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Instead of desired playoff appearance, Jazz might have found better prize in hotshot rookie Donovan Mitchell

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DETROIT – Donovan Mitchell inspires confidence.

Chris Paul watched him play at a spring camp and told Mitchell, who was leaning toward returning to Louisville for his junior season, to declare for the NBA draft. Jazz general manager Dennis Lindsey threatened to fire anyone who revealed how good Mitchell looked in a pre-draft workout then traded up to pick the guard No. 13. After Gordon Hayward left Utah for the Celtics in free agency and early injuries set in, Jazz coach Quin Snyder made the rookie his go-to player. Fans flocked to Mitchell for his high-flying dunks, bold pull-up 3-pointers and monster scoring games.

Between his athleticism, smooth shooting stroke and 6-foot-10 wingspan on a 6-foot-3 body, Mitchell oozed promise. His future was undeniably bright.

But, in a distinction too few made, his present was underwhelming. Mitchell’s high-scoring nights were celebrated, but his too-frequent duds were ignored. He posted big point totals out of volume far more than efficiency. At Thanksgiving, his true shooting percentage was a dreadful 46.8, well below league average of 55.6.

Mitchell didn’t step back, though. In fact, he increased his offensive load. And he’s growing up right before our eyes. His true shooting percentage since Thanksgiving is 59.0, a sparkling mark considering his high usage.

“At the end of the day, I’m a rookie,” Mitchell said. “If I miss shots, it’s to be expected. None of this was supposed to happen.”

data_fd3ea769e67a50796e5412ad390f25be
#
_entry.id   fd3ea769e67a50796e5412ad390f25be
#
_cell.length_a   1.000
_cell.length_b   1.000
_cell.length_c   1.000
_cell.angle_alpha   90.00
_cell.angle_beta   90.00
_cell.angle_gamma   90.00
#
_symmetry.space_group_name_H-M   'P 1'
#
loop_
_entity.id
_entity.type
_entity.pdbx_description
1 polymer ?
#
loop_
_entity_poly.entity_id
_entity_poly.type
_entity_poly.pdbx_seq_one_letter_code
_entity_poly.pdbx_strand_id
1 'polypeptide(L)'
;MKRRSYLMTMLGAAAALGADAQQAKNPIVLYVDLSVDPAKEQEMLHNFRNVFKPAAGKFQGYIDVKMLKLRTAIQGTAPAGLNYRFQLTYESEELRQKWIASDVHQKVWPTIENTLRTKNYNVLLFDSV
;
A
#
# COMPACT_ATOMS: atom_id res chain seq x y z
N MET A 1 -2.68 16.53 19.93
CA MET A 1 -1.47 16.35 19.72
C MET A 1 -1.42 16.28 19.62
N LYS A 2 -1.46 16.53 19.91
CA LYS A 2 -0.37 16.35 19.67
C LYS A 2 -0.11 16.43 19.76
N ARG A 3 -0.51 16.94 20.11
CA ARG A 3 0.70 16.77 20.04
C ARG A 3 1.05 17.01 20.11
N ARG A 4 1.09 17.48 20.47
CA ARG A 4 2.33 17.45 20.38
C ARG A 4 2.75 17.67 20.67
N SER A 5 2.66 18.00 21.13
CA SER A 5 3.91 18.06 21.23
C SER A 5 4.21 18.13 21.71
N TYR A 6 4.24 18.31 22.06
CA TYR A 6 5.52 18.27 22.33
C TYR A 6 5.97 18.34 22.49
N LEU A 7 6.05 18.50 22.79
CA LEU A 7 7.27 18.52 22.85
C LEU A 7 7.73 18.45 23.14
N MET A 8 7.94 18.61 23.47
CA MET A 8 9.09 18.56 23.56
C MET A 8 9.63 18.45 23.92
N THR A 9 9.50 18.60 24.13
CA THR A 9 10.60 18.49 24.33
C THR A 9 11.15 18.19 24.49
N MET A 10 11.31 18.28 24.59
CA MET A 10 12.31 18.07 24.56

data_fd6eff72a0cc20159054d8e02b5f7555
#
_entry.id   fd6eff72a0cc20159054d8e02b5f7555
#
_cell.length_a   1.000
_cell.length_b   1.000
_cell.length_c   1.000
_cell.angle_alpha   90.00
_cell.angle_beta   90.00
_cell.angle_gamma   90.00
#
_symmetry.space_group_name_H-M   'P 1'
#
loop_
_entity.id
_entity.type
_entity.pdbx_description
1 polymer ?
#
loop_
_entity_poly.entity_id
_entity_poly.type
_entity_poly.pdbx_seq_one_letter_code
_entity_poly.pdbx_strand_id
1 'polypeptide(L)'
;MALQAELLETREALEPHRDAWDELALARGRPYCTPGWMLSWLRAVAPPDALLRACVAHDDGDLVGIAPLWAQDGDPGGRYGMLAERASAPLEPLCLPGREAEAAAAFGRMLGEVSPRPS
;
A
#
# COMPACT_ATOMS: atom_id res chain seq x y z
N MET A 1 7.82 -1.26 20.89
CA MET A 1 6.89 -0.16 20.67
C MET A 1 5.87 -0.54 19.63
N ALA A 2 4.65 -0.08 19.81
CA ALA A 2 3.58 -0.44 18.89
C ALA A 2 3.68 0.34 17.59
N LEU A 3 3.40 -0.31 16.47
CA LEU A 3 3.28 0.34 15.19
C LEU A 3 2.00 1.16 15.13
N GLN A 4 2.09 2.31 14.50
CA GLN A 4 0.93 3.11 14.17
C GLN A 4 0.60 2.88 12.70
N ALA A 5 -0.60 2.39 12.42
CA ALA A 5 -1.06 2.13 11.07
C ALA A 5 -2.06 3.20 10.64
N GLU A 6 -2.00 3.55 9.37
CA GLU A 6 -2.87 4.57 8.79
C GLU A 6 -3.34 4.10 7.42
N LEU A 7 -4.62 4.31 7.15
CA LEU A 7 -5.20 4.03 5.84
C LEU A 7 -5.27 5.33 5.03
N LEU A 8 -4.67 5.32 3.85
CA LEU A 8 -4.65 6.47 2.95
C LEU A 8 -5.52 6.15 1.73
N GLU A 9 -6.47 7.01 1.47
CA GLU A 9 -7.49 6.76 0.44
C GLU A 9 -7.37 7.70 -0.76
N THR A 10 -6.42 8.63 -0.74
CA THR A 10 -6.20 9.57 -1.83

Not based on Mitchell’s reluctance to leave Louisville. Not based on his projection – mid-to-late first round – once he finally turned pro. Not based on where he actually got picked, No. 13.

But, by now, Mitchell has already established himself as a hyped player.

Most rookies who averaged 18 points per game won Rookie of the Year. Mitchell is averaging 19.1. He might not catch the 76ers’ Ben Simmons, who appeared to be running away with the award earlier in the season, but Mitchell’s candidacy should be taken seriously.

Not that Mitchell is giving it much thought.

“We’re trying to make the playoffs, make a playoff push,” Mitchell said. “I think if I focus on that one award, it’s kind of selfish on my part to be like, ‘Alright, this is why I’m playing.’ We have bigger things in mind.”

And that’s the rub.

Teams rarely win while relying so much on rookies. Sometimes, that’s because the only way to get a rookie worth giving the ball to so much is tankingg for a high pick. Regardless of that rookie’s talent, it can take years to build back up after stripping the roster to tank.

Utah sure didn’t do that, winning 51 games and a playoff series last season. The Jazz are still a veteran team, the NBA’s eighth-oldest weighted by playing time despite the 21-year-old Mitchell nearly leading them in minutes. They were built to win now with Hayward, and his departure threw the entire franchise for a loop.